Pure powdered caffeine is dangerous and presents a significant or unreasonable risk of illness or injury to consumers, the U.S. Food and Drug Administration said Tuesday in letters to five companies that sell the products.
Under federal law, the FDA can take action to remove products from the market. However, the agency first needs to establish that the products are adulterated, for example, that the product is unsafe, or misbranded, for example, that the labeling is false or misleading.
The five companies have 15 business days to tell the agency the specific they’ll take to bring their products into compliance with the law.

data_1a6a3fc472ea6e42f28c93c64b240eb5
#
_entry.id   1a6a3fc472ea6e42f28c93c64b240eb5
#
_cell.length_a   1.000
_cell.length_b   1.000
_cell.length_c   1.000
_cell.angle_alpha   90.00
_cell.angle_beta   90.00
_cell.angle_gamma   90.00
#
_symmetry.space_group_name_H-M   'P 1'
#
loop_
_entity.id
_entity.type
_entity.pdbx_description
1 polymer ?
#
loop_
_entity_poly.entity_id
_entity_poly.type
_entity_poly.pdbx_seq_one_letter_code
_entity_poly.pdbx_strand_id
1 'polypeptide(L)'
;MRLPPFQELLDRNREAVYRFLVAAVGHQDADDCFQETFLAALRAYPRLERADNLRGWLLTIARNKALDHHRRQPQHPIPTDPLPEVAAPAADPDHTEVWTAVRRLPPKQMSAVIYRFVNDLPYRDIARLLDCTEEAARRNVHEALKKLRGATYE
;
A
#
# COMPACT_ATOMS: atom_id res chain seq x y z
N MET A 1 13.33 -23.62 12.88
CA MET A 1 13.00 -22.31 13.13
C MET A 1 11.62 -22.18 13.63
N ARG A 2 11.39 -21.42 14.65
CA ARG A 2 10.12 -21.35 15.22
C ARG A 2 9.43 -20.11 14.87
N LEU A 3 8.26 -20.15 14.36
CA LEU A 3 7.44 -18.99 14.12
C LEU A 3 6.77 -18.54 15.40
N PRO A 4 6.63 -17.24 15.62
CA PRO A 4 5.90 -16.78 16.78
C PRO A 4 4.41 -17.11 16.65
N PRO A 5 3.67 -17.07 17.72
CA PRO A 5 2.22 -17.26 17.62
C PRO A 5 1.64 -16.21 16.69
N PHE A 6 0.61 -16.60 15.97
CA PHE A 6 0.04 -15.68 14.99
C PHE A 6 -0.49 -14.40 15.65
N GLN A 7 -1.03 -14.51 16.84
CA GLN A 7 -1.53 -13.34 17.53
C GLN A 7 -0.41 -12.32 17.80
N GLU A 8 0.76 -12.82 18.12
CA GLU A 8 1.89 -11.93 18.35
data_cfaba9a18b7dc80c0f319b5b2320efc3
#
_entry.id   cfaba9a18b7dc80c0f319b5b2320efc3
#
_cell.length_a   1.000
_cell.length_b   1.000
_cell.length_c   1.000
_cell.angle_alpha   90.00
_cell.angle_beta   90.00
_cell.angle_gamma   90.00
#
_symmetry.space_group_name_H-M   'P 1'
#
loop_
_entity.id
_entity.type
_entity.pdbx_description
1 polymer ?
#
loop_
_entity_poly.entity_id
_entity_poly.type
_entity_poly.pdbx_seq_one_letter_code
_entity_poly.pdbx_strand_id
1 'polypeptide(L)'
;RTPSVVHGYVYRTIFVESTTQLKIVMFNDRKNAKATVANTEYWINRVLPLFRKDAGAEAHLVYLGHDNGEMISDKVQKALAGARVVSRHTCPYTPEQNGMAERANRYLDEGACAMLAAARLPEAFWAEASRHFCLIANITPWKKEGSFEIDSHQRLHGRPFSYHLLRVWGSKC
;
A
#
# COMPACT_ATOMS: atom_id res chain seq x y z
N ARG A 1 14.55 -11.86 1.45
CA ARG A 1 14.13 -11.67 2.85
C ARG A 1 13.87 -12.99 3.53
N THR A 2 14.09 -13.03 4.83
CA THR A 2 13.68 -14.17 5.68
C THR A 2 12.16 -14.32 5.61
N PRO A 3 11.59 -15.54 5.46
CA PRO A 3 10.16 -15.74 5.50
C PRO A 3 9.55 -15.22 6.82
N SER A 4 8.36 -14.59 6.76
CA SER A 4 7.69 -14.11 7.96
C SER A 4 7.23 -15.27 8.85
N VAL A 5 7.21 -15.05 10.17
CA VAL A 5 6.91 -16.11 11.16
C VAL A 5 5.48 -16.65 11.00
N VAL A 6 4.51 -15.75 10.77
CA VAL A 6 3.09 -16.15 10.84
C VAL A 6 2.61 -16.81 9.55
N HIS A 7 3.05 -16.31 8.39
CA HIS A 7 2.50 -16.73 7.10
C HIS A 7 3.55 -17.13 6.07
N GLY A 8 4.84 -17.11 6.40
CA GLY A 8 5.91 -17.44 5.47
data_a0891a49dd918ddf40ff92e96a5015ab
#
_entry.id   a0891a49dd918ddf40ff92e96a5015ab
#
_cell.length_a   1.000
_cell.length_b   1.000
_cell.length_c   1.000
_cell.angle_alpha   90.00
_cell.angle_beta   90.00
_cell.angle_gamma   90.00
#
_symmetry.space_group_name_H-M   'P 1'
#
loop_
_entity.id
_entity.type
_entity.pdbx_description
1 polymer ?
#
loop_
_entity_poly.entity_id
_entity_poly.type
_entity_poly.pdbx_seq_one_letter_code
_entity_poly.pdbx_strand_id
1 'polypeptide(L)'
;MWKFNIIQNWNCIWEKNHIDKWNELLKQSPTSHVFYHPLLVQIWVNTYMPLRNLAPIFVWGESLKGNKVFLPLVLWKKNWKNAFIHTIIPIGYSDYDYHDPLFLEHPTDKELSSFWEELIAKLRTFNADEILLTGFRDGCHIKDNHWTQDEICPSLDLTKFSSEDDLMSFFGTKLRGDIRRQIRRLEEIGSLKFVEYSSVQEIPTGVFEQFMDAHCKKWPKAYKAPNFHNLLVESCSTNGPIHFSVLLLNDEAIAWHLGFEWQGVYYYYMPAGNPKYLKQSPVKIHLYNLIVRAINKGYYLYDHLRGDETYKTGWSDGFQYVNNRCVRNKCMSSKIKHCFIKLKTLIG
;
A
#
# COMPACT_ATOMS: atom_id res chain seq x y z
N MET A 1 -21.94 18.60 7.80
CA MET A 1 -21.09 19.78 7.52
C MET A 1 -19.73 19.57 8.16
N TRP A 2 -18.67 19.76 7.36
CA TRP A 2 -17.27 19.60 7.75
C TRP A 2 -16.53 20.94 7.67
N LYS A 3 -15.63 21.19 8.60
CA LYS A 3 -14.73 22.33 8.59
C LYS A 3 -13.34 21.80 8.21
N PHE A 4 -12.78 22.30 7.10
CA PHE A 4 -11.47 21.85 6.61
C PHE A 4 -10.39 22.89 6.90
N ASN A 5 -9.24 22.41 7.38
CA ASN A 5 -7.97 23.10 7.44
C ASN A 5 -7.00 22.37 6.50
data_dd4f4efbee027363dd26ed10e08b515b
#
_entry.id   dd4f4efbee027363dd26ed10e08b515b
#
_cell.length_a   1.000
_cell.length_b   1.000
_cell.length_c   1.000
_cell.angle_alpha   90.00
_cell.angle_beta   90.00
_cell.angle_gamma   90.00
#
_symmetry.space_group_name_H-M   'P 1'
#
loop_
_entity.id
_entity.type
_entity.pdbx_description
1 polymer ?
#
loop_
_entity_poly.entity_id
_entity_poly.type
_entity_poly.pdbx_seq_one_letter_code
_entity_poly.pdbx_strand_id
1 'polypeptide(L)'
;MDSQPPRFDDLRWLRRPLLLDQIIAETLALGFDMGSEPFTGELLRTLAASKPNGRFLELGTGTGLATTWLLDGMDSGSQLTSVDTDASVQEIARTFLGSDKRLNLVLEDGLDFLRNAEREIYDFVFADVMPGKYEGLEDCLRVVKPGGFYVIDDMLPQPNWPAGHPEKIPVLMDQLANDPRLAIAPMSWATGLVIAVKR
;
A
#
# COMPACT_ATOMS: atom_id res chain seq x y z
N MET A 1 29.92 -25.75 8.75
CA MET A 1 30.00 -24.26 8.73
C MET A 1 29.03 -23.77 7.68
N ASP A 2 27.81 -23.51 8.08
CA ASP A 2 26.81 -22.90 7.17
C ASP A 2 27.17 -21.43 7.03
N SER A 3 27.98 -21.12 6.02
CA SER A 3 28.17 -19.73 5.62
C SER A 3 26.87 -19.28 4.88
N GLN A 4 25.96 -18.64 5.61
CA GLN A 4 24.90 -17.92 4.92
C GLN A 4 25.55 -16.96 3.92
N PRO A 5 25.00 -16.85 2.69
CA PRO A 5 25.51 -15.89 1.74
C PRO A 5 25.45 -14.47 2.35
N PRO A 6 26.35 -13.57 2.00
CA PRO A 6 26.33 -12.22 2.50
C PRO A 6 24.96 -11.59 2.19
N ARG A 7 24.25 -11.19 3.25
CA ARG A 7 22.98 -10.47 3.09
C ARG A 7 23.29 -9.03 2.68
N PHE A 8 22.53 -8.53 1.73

The Center for Science in the Public Interest said the letters show progress on the issue, but the agency’s action falls short of a comprehensive ban and recall of the product.
“We know that powdered caffeine caused the tragic deaths of Logan Stiner, an 18-year-old, and Wade Sweatt, a 23-year-old, who both died in the summer of 2014,” said Laura MacCleery, director of regulatory affairs for the center. “We hope that these letters are a first step toward a ban, as our petition last year urged, and not a substitute for one.”
Pure caffeine never should have been sold to consumers, MacCleery said.
A teaspoon is a fatal dose for a child, and two teaspoons would kill most adults.
“FDA has clear authority to ban such a hazardous product and should do so,” she said.
Read the FDA's letters here:
- Bridge City